Verbatim: A Novel

Notes on an unconventional book

What does it take to write criticism?

Since about 2003 I’ve been writing book reviews, and before and after that longer articles, a few of which would be considered academic, others called popular. If a writer can write criticism about books, positive and negative and neutral, and likes doing it, then that’s a further contribution to dialogue in the republic of letters, though there’s no obligation on anyone to do that. Sometimes in canada we’re pretty dull in our critical writing, so anything that invigorates the conversation is welcome.

Not not everyone thinks like that. And some writers object to criticism. In April of this year, responding to a Big Other piece of mine on his rules for writing, Chad Pelley commented: “Most papers and magazines do such a dry job covering books that it’s nice to hear right from the author on their work or motivations. The reviews, m’eh. Why do I care what some critic I dunno thought? And what’s exciting about reading a review for a book I haven’t read? A guest post is a direct connection to the writer, and the best way to form an opinion on their book, often. For me.”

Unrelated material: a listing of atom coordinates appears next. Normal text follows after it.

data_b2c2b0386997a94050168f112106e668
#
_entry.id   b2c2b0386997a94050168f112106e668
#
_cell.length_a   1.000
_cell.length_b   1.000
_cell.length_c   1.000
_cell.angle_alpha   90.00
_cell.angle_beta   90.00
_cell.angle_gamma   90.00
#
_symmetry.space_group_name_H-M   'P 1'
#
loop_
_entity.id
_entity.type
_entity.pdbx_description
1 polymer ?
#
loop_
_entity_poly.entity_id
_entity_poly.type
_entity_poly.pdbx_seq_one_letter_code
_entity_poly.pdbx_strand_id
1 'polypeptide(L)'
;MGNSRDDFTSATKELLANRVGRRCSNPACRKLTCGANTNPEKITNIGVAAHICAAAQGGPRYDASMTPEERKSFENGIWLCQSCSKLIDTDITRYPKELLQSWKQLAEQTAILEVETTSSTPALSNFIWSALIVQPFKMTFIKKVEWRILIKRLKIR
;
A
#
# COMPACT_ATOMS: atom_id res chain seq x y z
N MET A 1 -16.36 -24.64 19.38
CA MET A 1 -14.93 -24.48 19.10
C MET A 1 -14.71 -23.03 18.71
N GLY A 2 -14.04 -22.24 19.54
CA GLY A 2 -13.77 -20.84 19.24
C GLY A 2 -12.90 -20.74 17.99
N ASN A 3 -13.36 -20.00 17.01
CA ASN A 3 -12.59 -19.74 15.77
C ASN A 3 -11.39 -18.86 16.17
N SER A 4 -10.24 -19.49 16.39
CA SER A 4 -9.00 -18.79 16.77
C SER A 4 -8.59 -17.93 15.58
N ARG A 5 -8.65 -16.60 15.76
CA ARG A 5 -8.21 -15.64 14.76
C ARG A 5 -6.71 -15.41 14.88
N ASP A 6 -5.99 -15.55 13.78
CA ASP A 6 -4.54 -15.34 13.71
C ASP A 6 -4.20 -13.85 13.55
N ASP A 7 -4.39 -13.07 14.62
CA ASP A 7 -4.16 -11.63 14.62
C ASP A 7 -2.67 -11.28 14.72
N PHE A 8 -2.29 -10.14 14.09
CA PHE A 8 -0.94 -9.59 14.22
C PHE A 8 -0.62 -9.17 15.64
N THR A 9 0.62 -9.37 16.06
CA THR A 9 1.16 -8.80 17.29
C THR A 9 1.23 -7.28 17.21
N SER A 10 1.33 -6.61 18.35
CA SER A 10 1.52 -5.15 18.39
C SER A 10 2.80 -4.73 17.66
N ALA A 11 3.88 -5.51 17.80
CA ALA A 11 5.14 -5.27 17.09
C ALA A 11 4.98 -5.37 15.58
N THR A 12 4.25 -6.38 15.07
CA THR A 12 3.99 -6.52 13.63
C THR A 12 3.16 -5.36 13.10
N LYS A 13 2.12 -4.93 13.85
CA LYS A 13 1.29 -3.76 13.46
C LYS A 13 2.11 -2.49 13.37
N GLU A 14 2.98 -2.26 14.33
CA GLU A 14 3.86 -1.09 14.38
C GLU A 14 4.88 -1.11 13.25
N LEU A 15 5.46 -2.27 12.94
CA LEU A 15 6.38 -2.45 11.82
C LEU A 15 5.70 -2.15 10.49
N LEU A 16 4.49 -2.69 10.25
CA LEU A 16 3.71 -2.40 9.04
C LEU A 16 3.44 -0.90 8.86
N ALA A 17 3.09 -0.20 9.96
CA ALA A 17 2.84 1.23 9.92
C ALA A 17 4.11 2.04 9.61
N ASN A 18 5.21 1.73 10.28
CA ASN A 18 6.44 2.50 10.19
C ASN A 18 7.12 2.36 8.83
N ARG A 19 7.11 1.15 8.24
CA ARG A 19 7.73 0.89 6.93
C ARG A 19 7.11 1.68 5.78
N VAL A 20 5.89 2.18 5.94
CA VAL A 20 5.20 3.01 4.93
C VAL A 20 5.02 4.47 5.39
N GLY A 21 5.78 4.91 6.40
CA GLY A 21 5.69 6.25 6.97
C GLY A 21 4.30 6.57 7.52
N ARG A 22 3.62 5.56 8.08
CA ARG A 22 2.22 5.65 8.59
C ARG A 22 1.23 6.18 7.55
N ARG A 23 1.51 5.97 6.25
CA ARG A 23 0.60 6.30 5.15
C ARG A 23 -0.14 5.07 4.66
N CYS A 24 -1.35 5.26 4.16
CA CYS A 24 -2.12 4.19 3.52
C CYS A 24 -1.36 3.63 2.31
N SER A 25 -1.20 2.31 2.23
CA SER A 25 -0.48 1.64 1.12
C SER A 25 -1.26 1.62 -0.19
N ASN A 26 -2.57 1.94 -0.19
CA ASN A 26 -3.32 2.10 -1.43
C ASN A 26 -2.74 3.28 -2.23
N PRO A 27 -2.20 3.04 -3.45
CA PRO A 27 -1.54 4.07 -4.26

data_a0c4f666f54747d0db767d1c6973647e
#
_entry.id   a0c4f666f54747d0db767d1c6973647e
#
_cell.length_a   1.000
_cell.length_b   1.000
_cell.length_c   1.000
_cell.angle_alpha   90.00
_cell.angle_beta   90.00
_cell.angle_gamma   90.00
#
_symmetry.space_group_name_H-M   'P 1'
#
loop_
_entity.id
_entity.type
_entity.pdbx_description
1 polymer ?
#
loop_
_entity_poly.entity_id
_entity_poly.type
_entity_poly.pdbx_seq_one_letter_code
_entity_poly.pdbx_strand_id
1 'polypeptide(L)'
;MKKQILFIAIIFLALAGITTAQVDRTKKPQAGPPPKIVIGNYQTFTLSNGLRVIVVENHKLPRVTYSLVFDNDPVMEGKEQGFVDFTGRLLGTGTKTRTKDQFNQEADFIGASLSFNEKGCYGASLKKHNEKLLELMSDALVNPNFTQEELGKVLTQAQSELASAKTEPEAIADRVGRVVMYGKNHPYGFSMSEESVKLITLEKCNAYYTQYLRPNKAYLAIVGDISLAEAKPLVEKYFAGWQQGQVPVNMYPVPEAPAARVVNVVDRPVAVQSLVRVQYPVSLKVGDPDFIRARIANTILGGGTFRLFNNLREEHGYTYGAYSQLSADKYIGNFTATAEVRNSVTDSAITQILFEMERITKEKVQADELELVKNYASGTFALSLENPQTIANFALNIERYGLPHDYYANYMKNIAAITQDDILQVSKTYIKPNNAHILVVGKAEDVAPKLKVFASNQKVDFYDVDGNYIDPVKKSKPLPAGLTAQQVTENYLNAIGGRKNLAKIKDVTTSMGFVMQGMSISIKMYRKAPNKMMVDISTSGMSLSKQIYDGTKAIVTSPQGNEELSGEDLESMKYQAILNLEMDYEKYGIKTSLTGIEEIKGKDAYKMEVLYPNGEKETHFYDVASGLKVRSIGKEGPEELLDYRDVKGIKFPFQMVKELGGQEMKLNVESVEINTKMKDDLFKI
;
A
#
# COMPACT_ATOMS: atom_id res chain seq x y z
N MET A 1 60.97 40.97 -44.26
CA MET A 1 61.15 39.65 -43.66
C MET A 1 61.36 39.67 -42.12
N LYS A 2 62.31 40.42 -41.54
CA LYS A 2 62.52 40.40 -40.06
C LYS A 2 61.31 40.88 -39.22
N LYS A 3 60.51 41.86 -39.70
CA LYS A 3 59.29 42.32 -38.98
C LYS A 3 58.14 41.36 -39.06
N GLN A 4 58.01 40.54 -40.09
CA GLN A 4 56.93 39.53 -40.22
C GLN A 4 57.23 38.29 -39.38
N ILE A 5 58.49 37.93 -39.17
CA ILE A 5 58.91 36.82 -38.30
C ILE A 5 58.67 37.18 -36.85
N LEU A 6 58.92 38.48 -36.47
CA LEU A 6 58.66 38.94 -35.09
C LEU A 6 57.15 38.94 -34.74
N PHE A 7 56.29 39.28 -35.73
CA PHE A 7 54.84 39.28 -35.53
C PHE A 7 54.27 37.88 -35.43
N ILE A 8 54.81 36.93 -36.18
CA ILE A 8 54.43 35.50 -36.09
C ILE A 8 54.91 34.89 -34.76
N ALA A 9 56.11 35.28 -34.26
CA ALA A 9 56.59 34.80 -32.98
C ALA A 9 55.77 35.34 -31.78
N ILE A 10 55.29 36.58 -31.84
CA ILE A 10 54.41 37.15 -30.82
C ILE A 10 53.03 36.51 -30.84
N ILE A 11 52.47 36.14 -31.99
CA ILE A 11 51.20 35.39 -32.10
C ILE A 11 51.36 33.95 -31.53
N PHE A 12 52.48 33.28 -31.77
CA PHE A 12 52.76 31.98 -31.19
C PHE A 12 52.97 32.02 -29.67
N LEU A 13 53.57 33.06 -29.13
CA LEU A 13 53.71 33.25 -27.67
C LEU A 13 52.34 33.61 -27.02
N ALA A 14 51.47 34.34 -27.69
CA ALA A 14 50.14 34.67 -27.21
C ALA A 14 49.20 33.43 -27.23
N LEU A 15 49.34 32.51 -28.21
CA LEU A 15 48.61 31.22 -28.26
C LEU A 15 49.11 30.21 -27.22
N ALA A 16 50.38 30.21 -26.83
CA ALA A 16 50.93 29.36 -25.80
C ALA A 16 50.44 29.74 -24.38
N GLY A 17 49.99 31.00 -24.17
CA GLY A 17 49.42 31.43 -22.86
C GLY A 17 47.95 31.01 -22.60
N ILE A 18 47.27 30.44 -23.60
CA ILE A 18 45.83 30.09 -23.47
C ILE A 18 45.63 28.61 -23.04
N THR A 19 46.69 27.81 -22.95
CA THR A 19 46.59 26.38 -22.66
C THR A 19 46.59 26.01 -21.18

In the fall of this year it came as a surprise to read, in a publication called Atlantic Books Today that’s available for free at book stores, an article titled “Critiquing the critics” by Pelley, in which he says: “We readers are talking more than you think we are about your articles.” Going from not caring what critics think to being engaged in deep conversations about book reviews is quite a change. The Pelley article has many problems, and earlier this month The Winnipeg Review, for which I’m a contributor, published my response, titled “Atlantic Books Today Gets Prescriptive.” In it is a link to the Pelley piece, so I hope you’ll read both.



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